On 21 July 2022 the Silwood Park campus at Imperial College London will welcome speakers and delegates from Imperial, University College London, the Department for Environment, Food and Rural Affairs (DEFRA) and UK Parliament to debate a critically important topic: the future of biodiversity.
In this post Science Communication Master’s student, Sascha Pare, examines why it’s so important for scientists and policymakers to have frank and honest discussions. She also considers the devastating consequences on the horizon if we lose sight of biodiversity commitments for short-term economic gains.
By Sascha Pare
The future of biodiversity on Earth is uncertain. Without joint and systemic action to halt the loss of species and habitats, scientists have warned of a possible sixth mass extinction with devastating consequences for humankind. In the race to mitigate the interlinked effects of biodiversity loss and climate change before it is too late, scientists and policymakers are coming together to discuss long-term solutions.
Science meets policy
In celebration of its 75th anniversary, Imperial’s Silwood Park campus is hosting a panel of leading scientists and policymakers to discuss the future of biodiversity. The Georgina Mace Centre for the Living Planet Debate will be held at Silwood Park on Thursday 21 July 2022 with key speakers from Imperial, UCL, DEFRA and UK Parliament.
Among other themes, the panellists will debate the role of scientific research in finding solutions to the biodiversity crisis. Last month, at the G7 Leaders’ Summit in Cornwall, the UK pledged to halt and reverse biodiversity loss by 2030. Achieving this ambitious goal is highly dependent on research and evidence-based decision making, which will require tight collaboration across sectors. While science will be instrumental in this process, policymakers must provide sufficient funding and implement the relevant recommendations.
Core to the promises made in Cornwall by G7 leaders is a dramatic and immediate increase in how much governments invest in nature. If biodiversity loss is to be reversed by the end of this decade, nature must be accounted for at every level of economic and financial decision making. Unfortunately, this is not always practical or possible. Economists and some scientists have argued for the monetary valuation of nature to reflect the benefits provided by a healthy environment. So far, however, nature has come second to economic profit and growth.
Beets over bees
In early 2021, the UK Health and Safety Executive received an application from the National Farmers Union for the emergency authorisation of a pesticide called Cruiser SB. Farmers affiliated with British Sugar, a subdivision of the union, pleaded with the government. They argued that a virus known as Yellows could ravage their sugar beet crops and that Cruiser SB was the only available solution to this threat. After careful consideration, authorisation was granted in 2022.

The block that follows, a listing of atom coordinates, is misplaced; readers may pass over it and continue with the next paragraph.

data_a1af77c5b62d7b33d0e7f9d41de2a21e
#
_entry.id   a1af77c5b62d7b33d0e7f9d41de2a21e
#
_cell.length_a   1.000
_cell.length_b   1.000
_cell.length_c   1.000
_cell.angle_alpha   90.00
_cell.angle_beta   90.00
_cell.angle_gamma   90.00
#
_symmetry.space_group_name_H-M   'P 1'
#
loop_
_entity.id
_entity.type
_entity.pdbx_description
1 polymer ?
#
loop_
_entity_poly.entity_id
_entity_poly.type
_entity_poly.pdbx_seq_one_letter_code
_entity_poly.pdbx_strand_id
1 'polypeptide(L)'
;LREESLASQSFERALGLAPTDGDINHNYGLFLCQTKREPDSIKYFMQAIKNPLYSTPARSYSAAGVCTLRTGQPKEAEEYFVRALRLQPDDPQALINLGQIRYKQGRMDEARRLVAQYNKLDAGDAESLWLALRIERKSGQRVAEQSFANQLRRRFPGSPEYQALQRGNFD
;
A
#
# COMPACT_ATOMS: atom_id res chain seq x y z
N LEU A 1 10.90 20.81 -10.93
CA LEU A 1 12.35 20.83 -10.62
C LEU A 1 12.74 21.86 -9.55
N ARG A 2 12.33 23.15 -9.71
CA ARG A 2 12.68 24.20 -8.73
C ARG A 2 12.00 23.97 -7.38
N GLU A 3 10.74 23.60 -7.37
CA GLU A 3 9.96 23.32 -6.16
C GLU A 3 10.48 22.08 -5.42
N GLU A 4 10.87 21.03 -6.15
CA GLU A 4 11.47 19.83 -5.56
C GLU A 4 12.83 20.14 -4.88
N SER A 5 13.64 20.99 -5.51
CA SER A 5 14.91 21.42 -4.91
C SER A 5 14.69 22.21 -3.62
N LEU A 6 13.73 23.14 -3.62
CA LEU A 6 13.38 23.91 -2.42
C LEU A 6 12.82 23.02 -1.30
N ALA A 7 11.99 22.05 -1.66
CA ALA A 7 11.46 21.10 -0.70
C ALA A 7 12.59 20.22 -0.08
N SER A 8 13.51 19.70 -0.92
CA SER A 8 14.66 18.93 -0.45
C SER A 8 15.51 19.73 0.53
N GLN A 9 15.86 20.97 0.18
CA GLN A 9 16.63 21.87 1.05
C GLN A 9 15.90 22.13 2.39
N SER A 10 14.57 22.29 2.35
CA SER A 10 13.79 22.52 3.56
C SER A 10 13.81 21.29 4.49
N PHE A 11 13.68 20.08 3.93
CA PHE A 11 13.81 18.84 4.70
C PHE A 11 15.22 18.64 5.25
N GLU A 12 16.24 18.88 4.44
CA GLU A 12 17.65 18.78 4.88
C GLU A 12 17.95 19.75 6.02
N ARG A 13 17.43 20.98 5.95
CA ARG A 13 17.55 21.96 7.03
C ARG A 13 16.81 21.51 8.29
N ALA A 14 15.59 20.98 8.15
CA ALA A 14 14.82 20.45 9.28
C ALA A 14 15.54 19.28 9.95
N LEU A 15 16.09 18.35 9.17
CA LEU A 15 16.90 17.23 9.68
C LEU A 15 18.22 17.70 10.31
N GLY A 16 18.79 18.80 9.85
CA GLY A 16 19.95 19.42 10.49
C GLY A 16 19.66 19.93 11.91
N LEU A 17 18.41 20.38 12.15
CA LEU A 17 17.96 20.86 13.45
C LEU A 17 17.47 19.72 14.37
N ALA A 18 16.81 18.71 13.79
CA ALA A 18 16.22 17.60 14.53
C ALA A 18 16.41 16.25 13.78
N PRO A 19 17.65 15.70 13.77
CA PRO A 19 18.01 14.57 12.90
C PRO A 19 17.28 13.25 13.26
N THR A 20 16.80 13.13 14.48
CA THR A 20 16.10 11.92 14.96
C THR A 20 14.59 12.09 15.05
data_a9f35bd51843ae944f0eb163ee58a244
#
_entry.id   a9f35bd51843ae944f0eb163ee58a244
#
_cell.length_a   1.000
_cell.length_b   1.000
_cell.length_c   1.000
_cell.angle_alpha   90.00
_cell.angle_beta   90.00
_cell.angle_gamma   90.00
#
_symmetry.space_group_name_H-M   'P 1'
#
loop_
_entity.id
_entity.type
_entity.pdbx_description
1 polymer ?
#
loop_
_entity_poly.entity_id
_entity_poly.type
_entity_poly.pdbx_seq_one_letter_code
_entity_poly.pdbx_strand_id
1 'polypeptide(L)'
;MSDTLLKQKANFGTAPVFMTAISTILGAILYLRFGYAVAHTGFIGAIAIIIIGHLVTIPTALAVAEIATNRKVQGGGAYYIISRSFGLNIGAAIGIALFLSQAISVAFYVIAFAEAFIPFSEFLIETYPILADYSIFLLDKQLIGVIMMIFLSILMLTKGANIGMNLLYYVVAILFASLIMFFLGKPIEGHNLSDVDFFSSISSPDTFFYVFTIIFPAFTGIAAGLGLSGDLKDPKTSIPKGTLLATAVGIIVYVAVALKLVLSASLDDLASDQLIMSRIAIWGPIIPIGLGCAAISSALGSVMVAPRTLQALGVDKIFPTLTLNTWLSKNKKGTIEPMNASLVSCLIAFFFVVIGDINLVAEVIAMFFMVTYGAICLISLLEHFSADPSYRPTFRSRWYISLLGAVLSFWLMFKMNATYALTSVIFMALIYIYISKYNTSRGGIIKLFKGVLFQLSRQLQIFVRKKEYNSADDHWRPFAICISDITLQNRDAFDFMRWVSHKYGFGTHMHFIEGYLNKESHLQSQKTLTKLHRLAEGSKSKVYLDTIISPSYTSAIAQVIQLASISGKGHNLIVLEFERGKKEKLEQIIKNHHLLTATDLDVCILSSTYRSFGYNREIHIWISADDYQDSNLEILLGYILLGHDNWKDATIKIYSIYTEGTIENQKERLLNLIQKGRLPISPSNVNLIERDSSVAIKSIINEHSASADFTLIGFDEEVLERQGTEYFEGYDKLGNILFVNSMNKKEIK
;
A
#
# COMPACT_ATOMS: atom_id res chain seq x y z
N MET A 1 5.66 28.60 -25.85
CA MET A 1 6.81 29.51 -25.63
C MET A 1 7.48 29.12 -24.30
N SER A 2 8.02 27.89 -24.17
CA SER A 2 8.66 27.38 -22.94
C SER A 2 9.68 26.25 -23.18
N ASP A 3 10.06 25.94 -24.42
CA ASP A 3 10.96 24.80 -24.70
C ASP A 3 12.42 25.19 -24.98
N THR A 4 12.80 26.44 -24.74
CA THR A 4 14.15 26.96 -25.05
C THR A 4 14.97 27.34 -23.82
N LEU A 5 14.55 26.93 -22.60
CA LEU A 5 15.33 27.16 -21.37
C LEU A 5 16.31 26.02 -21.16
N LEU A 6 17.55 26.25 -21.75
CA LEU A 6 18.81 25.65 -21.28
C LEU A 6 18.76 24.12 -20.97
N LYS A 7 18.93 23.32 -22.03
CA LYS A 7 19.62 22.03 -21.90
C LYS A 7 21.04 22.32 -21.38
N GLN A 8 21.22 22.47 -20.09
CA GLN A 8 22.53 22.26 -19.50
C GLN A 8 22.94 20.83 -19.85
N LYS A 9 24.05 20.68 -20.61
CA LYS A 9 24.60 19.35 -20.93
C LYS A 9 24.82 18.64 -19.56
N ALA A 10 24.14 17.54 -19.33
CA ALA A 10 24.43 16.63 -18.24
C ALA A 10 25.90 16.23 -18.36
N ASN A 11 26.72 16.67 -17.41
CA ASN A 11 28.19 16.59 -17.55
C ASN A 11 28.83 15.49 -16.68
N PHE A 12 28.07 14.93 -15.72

The pesticide in question is a neonicotinoid, one of three chemicals that pose an “unacceptable risk to bees” according to the European Food Standards Agency. Neonicotinoids affect the nervous system of bees and other pollinators, impairing navigational, foraging and communication abilities, as well as suppressing immune and reproductive functions. Research into their harmful effects led to an EU moratorium in 2018, banning their use on flowering crops that bees might visit.
Under the growing weight of scientific evidence against neonicotinoids, the UK government announced their support for strict restrictions on their use. “Unless the scientific evidence changes,” their 25 Year Environment Plan states, “the government will maintain these increased restrictions after we leave the EU.” But when farmers expressed their concern over sugar beet yields, the environment secretary chose to save beets over bees. The decision was based on predictions that virus incidence would cross a threshold above which sugar beet crop losses were unacceptable.
Over the last 50 years, the diversity of wild bees in the UK has suffered a steady decline. A key policy point in the 25 Year Environment Plan, the government’s action plan for a green future, is to ensure that the regulation of pesticides continues in line with scientific evidence. Following the authorisation of neonicotinoids, the British Beekeepers Association and other conservation charities condemned the decision as “shameful” and “a betrayal”. Despite the overwhelming scientific consensus, short-term business interests trumped commitments to biodiversity.
The future of biodiversity hangs in the balance. The authorisation of neonicotinoids in England this year illustrates the challenges ahead in the fight to halt biodiversity loss by 2030. Pollinators, and bees in particular, are critical to the production of roughly one third of the global food supply. While we may suffer from reduced yields without neonicotinoids, these losses are dwarfed by the impact of potential ecological collapse on food security.
Policymakers and scientists must work together to ensure that scientific research is focused on finding sustainable and practicable solutions, and that policymakers act in line with scientific expertise and consensus. Commitments to biodiversity must be upheld and its value systematically accounted for if we are to reverse the current trend.
By bringing together scientists and policymakers to discuss the future of biodiversity in a changing world, the Georgina Mace Centre for the Living Planet Debate is fostering open and honest conversations about the challenges we face.